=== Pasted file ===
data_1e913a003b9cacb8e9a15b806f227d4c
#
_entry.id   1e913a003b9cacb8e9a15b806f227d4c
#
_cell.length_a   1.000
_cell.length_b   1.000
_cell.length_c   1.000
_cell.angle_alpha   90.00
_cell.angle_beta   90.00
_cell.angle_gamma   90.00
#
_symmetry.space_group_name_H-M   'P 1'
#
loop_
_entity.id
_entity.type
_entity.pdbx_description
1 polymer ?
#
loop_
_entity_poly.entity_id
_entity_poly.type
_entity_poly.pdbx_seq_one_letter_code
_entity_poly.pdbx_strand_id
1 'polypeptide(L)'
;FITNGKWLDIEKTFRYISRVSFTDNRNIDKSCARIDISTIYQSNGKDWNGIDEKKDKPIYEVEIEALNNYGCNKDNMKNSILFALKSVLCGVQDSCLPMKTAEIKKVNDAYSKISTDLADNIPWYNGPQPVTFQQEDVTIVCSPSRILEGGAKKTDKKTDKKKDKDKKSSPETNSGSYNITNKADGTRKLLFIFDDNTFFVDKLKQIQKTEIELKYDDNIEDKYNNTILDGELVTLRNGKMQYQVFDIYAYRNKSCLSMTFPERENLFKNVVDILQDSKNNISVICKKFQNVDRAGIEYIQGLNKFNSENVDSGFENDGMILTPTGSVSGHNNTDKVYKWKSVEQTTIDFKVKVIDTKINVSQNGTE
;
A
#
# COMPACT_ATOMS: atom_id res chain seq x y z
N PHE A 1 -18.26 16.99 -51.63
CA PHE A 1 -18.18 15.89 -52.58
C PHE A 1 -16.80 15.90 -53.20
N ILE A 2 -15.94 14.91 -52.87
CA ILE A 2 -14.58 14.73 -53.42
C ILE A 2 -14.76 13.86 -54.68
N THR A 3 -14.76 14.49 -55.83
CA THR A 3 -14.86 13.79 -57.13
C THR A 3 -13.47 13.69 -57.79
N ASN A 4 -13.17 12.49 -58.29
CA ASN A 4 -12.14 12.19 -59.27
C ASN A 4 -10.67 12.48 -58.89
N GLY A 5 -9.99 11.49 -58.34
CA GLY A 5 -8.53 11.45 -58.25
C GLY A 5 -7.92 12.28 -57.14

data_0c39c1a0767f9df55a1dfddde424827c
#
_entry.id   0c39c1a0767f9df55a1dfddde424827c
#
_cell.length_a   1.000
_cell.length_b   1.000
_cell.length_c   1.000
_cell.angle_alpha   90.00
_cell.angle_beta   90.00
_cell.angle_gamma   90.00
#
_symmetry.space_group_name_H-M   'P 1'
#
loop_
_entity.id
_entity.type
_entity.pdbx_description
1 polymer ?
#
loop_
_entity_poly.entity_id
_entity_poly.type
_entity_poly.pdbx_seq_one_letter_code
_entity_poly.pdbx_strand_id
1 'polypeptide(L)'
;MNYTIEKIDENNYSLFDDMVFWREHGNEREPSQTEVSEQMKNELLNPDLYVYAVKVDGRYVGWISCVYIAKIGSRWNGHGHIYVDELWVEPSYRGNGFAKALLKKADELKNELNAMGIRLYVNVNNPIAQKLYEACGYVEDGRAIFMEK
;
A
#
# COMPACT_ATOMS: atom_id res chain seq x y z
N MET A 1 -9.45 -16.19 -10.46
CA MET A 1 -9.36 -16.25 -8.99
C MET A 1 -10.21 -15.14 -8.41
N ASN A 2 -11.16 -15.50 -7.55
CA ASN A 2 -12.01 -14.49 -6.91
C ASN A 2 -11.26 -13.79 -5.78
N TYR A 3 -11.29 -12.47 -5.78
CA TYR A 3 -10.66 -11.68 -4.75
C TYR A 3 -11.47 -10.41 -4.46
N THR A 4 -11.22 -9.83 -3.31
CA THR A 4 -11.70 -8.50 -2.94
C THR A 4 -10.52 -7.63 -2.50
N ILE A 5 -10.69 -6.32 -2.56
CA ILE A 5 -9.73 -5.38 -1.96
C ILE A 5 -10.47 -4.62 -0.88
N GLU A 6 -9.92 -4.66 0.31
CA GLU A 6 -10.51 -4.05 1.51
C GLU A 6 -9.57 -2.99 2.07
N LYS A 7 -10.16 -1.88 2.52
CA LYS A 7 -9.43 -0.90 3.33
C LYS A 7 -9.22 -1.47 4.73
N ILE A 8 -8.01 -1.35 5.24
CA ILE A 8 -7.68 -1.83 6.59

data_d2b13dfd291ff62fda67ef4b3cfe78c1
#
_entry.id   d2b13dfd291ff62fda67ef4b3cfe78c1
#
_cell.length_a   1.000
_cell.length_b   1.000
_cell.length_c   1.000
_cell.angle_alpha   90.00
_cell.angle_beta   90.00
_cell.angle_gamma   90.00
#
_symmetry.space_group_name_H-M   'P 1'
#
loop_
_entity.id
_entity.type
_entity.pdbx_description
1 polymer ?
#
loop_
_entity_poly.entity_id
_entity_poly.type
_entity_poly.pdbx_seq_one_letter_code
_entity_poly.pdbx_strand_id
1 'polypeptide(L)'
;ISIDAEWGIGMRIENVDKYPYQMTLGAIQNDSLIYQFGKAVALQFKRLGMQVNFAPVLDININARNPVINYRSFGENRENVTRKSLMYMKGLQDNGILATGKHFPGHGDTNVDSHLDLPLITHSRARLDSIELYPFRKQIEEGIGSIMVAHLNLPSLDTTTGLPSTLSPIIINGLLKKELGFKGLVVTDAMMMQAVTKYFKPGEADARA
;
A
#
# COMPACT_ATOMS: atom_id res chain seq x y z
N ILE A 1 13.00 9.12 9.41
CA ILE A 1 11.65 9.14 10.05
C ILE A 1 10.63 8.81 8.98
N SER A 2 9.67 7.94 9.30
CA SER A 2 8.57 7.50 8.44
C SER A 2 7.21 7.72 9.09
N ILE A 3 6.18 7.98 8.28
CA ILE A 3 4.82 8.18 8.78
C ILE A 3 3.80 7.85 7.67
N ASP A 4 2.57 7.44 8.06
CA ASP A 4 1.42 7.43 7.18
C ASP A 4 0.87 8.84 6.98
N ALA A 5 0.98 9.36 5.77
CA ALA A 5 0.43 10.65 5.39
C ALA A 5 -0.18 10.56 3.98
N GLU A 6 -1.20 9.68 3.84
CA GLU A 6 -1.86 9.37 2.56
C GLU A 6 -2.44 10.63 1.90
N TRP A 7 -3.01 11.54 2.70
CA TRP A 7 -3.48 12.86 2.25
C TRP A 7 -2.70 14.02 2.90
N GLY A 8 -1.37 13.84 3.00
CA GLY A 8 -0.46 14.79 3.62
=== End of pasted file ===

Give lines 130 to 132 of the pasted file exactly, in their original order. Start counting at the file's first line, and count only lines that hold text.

CA ILE A 1 11.65 9.14 10.05
C ILE A 1 10.63 8.81 8.98
N SER A 2 9.67 7.94 9.30